The United States is a monetarily independent economy. If US bonds come due, and the US government decides to, the bonds can be paid by just creating more US dollars. The UK is the same, Japan is the same, Australia is the same, Sweden and Norway are the same, etc.

But a state in the United States can't do that. Its not "California" dollars just because the money was created by a bank banking at the San Francisco Federal Reserve Bank, nor "Ohio" dollars because it was created by a bank banking at the Cleveland FRB. Its Federal money, if it is in bank accounts that settle payments through the Federal Reserve system.

A state that borrows has to pay back.

Also, in the real world, the economy is not always busily heading toward full employment. If people in the private sector as a mass try to save more money than they try to borrow, that puts a drag on the economy, which can only be offset by export surpluses, or by the government running a deficit.

Now, the people with money to save tend to have more money than the people that lack money to save, so that "decision" to have a depressionary private sector imbalance is one made fairly high up the income ladder. Especially now, in the aftermath of a financial crisis, with the fundamental underlying problems not yet fixed and so a credible fear among the wealthy that there are more financial crises coming.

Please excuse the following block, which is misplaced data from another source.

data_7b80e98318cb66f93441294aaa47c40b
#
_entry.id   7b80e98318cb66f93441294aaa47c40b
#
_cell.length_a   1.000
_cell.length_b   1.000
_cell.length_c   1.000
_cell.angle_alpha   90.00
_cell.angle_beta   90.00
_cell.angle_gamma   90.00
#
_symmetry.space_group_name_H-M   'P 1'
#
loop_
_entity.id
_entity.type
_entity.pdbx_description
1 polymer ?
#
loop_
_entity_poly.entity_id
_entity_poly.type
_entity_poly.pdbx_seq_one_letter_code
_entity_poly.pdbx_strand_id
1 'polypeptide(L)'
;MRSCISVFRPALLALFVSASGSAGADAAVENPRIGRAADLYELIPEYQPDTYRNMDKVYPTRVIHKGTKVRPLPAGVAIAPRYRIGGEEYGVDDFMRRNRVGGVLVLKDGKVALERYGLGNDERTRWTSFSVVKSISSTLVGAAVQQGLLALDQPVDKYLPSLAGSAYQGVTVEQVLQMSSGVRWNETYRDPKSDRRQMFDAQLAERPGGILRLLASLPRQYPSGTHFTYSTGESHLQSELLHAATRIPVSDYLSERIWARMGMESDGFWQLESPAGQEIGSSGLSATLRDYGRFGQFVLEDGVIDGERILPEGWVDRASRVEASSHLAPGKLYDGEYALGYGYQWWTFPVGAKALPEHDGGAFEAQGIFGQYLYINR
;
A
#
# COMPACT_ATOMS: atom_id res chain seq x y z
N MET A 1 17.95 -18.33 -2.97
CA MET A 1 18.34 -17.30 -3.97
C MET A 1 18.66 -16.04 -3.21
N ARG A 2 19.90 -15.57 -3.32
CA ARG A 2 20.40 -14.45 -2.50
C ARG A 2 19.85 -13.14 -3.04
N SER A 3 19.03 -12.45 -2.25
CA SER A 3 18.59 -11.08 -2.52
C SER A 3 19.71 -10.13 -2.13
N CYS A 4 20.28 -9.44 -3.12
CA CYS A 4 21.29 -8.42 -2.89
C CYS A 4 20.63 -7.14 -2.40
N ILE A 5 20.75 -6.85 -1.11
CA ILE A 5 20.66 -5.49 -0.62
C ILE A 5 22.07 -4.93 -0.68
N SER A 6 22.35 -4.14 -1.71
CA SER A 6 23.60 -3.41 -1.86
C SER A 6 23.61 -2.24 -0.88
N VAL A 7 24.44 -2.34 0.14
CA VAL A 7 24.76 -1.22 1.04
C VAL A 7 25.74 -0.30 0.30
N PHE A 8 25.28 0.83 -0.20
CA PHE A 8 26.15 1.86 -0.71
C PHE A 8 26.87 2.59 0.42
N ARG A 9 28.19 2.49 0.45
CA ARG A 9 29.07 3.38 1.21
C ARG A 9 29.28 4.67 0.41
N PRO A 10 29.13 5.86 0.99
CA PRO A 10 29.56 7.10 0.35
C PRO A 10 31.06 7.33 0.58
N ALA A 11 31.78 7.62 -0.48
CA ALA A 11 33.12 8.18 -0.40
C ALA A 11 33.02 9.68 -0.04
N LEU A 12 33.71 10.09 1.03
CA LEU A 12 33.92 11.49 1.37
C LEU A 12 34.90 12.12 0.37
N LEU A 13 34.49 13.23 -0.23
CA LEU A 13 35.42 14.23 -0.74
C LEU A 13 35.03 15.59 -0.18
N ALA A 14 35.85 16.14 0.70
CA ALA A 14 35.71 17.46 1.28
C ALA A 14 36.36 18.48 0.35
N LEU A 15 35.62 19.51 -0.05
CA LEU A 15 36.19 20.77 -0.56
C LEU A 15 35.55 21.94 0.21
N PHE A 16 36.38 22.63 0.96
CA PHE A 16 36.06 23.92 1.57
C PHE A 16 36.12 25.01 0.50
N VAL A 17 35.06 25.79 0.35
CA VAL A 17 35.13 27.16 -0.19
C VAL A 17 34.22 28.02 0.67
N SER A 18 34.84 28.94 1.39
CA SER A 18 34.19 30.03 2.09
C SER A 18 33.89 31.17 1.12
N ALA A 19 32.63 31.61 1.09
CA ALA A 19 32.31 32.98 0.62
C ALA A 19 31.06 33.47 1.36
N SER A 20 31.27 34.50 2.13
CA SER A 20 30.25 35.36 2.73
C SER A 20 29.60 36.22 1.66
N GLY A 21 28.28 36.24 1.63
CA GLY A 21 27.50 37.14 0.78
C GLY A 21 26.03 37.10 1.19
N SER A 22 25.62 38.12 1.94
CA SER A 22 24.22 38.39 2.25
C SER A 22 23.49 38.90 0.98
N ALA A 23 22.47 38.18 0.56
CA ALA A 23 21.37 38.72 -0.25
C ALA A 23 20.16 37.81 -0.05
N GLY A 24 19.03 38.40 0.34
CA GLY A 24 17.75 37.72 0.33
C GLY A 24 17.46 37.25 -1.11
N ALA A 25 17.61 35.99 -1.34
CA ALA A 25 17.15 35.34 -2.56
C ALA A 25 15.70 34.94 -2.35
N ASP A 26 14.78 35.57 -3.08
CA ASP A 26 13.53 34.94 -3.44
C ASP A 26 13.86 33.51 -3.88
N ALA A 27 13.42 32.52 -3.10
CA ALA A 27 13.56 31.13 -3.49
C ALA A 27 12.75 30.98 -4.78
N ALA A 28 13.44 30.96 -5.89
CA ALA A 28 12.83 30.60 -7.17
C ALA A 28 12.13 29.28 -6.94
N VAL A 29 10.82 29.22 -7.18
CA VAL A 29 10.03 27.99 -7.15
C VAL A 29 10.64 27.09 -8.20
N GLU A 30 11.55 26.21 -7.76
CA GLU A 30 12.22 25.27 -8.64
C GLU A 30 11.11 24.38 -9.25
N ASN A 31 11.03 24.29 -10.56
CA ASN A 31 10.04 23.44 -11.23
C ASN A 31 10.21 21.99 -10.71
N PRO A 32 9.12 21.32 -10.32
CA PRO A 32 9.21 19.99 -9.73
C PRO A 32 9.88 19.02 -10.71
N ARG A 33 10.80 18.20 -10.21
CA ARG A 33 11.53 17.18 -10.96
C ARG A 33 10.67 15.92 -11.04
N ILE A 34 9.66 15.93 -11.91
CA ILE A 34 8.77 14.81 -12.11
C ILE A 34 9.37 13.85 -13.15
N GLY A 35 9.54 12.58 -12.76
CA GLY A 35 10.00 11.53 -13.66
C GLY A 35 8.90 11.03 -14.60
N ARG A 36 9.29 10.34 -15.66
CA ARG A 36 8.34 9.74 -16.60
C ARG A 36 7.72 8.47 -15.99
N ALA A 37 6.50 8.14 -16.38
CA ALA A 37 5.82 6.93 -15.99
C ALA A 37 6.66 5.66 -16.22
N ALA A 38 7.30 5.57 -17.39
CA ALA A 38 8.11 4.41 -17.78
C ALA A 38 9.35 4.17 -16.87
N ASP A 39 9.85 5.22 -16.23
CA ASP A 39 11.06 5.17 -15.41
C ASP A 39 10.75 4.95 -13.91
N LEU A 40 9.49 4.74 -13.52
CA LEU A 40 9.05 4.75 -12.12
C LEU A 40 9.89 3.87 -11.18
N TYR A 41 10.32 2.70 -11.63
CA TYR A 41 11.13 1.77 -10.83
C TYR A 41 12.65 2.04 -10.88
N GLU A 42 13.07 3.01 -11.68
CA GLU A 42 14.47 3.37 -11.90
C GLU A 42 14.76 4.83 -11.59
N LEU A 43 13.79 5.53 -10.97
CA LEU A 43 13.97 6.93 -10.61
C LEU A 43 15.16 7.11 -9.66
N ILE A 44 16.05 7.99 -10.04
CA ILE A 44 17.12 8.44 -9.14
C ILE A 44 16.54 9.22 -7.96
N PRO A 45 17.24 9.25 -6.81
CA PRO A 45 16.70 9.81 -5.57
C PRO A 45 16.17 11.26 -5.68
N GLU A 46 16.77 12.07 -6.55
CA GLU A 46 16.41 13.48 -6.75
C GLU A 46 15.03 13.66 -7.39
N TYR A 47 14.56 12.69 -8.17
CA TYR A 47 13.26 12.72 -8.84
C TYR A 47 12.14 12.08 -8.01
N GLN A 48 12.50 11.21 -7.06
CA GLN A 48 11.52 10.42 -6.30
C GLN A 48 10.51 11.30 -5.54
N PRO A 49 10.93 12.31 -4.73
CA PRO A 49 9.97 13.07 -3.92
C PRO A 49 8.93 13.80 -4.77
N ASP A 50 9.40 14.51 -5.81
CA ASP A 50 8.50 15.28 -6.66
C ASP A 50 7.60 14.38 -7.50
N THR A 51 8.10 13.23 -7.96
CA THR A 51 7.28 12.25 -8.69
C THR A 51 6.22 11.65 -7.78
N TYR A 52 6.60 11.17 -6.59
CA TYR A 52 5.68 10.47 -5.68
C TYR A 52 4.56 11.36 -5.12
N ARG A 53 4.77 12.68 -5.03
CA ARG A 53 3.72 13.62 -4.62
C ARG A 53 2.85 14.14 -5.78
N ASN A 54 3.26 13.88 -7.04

So we have an imbalance, and need deficits. And the Federal level is the level that ought to be running those deficits, because the Federal level cannot be forced into bankruptcy (setting aside that political lunatics could decide to refuse to pay the Federal debt).

And the Federal government kind of did as it should in late 2009 and early 2010, though not at the scale required, and so we covered some, though not all, of the depressionary imbalanced.

In the past year and a half, the Federal government has failed in its responsibility to even run deficits sufficient to cover budget cutbacks at the state and local level. It has completely failed to come anywhere close to the level of deficits a responsible national government would run in the face of our current private sector imbalances.

But ... it could be worse.

What happens when you design a boat assuming that boats cannot sink?

Why is the Eurozone in particular and the EU in general in worse shape than we are?

They built their system broken. In the Eurozone, it has been state governments, acting the way they have been used to acting in a recession, who have been responding to the downturn by trying to pay out unemployment insurance, other social safety net programs, and also to bail out their banking systems.